That escalated quickly.
In light of the North Carolina legislature’s proposal to reduce the size of the state court of appeals from 15 to 12, Judge Douglas McCollough resigned from the court yesterday. Judge McCullough was due to leave the court next month under the state’s mandatory retirement laws (he is nearing age 72), but chose to leave early so that Governor Roy Cooper could fill his position immediately.
And immediately he did. Fifteen minutes after Judge McCollough tendered his resignation, the governor nominated John Arrowood to fill the open seat.
Judge McCollough stated that he resigned now — before the legislation could be passed — to increase the likelihood that the court would maintain its current 15 member composition. “I didn’t want my legacy to be the elimination of the seat,” he said. But his decision to leave early, which emphasized the institutional health of the court, was still shrouded in political intrigue. Continue reading “North Carolina court struggle heats up”
We previously reported that Indiana legislators are considering a merit selection plan for the judges of Marion County (the Indianapolis area), in light of a Seventh Circuit decision holding the previous election slating process unconstitutional. Recently, both state legislators and the Indianapolis Bar Association have offered their own opinions of the proposed legislation.
Merit selection refers to a method of choosing state judges through a nominating commission, which typically selects three candidates and forwards the names to the governor for final selection. Judges chosen through merit selection are therefore pre-vetted for qualifications, skill, and judicial temperament. Most states with merit selection protect accountability to the public by appointing judges to set terms on the bench, after which they must seek reappointment or retention before the voters.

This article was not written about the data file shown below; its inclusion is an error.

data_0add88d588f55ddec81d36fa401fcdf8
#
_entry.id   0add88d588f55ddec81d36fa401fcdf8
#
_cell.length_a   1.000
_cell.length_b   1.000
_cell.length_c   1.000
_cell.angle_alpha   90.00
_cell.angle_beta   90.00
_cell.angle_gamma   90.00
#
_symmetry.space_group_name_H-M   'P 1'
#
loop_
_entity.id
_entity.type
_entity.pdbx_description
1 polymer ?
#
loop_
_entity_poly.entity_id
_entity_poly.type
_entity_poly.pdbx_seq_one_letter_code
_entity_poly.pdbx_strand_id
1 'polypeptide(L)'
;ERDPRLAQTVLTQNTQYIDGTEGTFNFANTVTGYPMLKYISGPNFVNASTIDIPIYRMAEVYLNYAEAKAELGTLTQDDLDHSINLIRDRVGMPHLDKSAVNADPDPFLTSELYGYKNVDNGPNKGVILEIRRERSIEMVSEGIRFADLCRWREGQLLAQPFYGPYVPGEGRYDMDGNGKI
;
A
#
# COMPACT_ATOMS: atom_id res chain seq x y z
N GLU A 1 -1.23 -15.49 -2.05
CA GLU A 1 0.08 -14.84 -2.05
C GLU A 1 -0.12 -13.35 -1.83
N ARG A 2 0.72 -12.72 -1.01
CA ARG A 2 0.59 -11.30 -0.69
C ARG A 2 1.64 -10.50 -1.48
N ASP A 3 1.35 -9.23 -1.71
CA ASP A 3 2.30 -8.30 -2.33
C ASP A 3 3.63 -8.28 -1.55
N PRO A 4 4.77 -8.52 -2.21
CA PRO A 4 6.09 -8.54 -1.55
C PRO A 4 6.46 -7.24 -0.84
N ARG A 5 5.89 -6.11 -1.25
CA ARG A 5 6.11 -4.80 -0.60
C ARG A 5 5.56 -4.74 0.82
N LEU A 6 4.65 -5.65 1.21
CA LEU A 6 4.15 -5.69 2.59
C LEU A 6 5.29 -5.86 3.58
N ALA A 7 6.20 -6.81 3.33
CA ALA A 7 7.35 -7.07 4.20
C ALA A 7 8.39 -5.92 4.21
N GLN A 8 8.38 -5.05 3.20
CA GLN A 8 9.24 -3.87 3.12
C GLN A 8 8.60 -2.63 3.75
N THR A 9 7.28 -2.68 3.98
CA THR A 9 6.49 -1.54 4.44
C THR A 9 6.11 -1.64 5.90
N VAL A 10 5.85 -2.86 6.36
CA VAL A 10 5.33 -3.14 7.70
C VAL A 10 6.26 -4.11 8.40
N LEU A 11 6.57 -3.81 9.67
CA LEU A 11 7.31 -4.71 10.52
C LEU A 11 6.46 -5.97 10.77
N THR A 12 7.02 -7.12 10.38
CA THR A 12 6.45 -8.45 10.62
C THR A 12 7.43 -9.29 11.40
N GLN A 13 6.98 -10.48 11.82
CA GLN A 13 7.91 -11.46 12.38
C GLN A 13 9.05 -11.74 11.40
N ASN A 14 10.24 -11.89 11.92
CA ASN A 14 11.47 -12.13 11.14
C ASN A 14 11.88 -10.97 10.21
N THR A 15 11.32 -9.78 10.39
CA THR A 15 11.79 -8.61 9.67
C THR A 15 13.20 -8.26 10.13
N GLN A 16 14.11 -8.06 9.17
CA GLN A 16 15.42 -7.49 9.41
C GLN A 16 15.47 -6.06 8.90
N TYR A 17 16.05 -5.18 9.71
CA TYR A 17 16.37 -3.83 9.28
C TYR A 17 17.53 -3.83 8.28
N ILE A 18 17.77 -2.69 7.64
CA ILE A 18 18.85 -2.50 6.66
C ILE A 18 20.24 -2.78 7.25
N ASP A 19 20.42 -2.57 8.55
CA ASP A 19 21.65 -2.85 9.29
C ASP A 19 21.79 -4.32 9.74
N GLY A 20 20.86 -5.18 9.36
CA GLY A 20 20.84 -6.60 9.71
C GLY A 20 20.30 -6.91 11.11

I have long championed merit selection as the best process for balancing quality judges and public accountability. The process is not perfect, but if done thoughtfully — with a balanced and inclusive nominating commission, sufficiently lengthy terms to allow a judge to grow professionally on the bench, and retention elections coupled with a transparent judicial evaluation process — they have proven to be very effective.
Many states around the country choose some or all of their judges through merit selection. And Indiana, which uses merit selection for trial judges in three large counties (Allen, Lake, and St. Joseph), is now poised to expand the system to Marion County as well.
Continue reading “Indiana legislature considers expanding merit selection for state judges”
As I reported previously, North Carolina Governor Roy Cooper vetoed a bill that would require state trial court elections to be partisan. Candidates would have to participate in party primaries and run under a specific party affiliation. Disappointingly, the state House of Representatives voted to override the veto yesterday. The issue now moves to the state Senate.
UPDATE: The Senate has completed the veto override. All North Carolina judicial elections will be partisan going forward.